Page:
These are the only documents that are clearly 'school mathematics'. Within the corpus of actual archival texts, we can discern some mathematical developments. Most of the Ur III documents are economic, and an important innovation was the use by the bureaucracy of theoretical work-norms for administrative purposes. That is, a foreman would be assigned a certain work-gang for a certain period of time, to perform specific types of work. The bureaucrats would decide how much work should be accomplished using standard conversions and norms. If the workers produced more than required, it was counted as a credit for the foreman; if less (which was more likely), then as a debit to be carried over to the next year. The plight of the workers was unenviable: "the expected labor performance was in all likelihood simply beyond the capabilities of the normal worker. Moreover, an incentive for the workers to produce more was nonexistent; their remuneration consisted of no more than the minimum amount of grain and clothing required to keep them able to produce" [Englund 1991: 280]. The foreman's lot was not much better. If he died while in debt, the state seized his property, including remaining family members, to pay off the balance [Nissen, Damerow and Englund: 54; Englund 1991: 267-268].

An additional insight into Ur III mathematics is given by a collection of field plans. In order to specify the amount of grain needed to sow in a field, or compute the harvest, administrators needed to know the area of a field. Fields were often of complicated shapes, so, to compute the area, scribes divided the field up into triangular and quadrilateral pieces. The area of triangles was given as half the base times the length of the side, implicitly assuming the side was measured off perpendicularly to the base (field plans were not drawn to scale). Quadrilateral pieces were usually computed via the 'agrimensor' formula - the area is the average length times the average width, but for some complicated cases, the areas are computed twice, first using one base and side, then the side opposite the base was used and the two results averaged.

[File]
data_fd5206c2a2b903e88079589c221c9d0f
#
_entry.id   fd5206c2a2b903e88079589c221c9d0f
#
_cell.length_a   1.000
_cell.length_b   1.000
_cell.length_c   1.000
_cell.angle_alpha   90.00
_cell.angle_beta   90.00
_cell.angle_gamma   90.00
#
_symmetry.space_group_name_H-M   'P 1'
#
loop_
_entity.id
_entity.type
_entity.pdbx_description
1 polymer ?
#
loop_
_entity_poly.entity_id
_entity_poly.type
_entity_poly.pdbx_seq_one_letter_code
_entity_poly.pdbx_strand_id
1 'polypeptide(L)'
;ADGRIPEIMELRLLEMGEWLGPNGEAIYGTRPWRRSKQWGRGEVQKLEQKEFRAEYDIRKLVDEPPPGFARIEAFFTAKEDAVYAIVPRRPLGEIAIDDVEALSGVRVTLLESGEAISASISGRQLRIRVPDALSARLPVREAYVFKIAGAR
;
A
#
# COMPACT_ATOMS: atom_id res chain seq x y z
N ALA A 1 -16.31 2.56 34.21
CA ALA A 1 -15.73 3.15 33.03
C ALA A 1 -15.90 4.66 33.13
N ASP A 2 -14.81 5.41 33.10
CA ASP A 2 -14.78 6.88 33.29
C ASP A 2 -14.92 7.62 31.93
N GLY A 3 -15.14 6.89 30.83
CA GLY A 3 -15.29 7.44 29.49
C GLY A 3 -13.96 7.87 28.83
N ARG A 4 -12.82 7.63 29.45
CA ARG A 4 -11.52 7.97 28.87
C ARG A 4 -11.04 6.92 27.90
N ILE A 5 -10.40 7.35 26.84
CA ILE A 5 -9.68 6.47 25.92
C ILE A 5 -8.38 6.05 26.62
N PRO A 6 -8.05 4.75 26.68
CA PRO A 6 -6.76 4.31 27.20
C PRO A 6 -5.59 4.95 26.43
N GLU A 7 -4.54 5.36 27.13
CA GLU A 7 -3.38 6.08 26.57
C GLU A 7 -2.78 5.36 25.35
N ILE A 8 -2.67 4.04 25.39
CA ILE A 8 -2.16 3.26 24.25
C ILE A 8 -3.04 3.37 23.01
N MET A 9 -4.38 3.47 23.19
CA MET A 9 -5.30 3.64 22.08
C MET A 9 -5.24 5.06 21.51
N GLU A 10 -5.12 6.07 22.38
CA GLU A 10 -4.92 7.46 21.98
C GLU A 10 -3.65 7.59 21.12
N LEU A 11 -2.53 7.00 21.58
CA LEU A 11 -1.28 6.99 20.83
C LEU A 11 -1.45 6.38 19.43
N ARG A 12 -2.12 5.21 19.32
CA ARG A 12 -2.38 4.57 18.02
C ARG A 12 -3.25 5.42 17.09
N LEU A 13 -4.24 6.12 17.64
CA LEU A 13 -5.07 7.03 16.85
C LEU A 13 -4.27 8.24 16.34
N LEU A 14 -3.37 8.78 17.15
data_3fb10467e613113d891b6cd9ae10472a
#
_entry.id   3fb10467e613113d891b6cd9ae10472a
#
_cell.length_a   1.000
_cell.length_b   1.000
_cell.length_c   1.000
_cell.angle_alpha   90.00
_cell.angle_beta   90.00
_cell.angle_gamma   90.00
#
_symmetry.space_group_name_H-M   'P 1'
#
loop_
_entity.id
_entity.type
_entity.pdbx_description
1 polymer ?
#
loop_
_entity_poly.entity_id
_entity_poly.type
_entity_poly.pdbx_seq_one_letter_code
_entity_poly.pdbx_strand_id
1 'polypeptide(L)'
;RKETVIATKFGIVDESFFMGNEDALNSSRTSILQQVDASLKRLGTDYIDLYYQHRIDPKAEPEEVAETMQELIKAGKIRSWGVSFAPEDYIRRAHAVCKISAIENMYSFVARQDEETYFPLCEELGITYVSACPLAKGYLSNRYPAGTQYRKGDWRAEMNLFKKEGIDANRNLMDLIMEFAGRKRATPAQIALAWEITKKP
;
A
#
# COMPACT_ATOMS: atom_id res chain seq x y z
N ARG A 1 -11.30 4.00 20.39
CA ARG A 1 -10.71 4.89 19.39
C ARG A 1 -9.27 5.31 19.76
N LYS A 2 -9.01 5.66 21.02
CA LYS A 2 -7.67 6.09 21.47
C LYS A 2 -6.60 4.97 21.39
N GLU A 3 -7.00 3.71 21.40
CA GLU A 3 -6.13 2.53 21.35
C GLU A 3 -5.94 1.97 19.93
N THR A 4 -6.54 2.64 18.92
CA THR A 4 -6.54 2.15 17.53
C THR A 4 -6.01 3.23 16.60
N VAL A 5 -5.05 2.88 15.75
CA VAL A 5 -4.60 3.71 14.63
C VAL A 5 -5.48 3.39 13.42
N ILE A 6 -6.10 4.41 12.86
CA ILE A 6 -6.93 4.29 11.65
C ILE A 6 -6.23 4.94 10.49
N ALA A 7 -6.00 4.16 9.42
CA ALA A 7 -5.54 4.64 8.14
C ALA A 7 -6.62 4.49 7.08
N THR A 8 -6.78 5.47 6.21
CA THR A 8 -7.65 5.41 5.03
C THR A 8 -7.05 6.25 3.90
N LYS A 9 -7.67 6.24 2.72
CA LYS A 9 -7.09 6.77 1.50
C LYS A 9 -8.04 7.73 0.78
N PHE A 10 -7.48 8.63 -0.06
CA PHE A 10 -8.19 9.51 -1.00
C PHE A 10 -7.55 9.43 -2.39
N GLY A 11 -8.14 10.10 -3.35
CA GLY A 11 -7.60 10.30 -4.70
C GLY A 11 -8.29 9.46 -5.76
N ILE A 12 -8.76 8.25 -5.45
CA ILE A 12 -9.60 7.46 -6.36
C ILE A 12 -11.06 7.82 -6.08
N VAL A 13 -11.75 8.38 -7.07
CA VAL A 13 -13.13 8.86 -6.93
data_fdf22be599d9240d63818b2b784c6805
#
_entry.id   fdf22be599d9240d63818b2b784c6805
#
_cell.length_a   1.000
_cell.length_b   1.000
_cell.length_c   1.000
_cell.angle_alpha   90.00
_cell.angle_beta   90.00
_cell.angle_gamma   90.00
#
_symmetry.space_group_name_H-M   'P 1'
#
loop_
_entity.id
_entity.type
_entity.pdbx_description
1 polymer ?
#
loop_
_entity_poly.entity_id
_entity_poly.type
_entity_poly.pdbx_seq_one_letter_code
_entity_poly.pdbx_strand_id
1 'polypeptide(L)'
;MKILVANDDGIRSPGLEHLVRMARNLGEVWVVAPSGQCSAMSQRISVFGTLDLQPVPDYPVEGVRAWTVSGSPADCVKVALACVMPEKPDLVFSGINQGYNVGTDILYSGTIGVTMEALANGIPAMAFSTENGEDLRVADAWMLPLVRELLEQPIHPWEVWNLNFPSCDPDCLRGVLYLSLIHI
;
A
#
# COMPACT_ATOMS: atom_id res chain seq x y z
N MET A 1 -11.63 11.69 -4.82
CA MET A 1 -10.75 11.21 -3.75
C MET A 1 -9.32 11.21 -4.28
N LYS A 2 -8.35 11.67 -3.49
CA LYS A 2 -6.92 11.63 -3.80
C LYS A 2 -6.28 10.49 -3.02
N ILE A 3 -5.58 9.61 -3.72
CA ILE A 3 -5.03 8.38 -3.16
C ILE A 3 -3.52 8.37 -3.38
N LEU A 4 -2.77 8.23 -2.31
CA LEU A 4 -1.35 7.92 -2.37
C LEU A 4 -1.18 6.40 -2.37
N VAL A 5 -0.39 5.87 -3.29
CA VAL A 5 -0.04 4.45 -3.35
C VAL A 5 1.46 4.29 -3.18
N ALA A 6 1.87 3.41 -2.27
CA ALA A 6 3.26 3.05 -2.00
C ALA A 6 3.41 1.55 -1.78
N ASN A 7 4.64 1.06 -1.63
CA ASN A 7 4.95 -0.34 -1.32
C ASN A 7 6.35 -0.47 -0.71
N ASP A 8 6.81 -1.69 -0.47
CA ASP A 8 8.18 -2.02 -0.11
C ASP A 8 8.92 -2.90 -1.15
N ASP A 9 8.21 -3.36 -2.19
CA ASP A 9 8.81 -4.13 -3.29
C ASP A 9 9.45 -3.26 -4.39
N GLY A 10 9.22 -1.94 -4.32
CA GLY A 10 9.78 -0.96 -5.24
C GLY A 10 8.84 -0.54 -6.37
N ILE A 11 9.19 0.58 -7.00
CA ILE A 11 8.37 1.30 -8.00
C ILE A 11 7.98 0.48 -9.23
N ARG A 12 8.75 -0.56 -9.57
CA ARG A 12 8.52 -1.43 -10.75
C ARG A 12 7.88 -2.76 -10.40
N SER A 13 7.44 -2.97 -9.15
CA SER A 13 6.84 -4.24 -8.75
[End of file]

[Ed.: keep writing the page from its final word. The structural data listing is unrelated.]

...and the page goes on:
The meager evidence at our disposal does not allow us to make a more detailed assessment of Ur III mathematics at this time. However, it is clear that at the close of the third millennium, all the pieces were in place to provide the background for the Old Babylonian mathematics that flourished during the next four hundred years. Indeed, Robson has noted that excepting the coefficient lists (with which she was most closely concerned) all other types of mathematical texts known from the Old Babylonian period were used in the third millennium [1999: 169].

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Mathematics

Last modified: 30 August 2003 Duncan J. Melville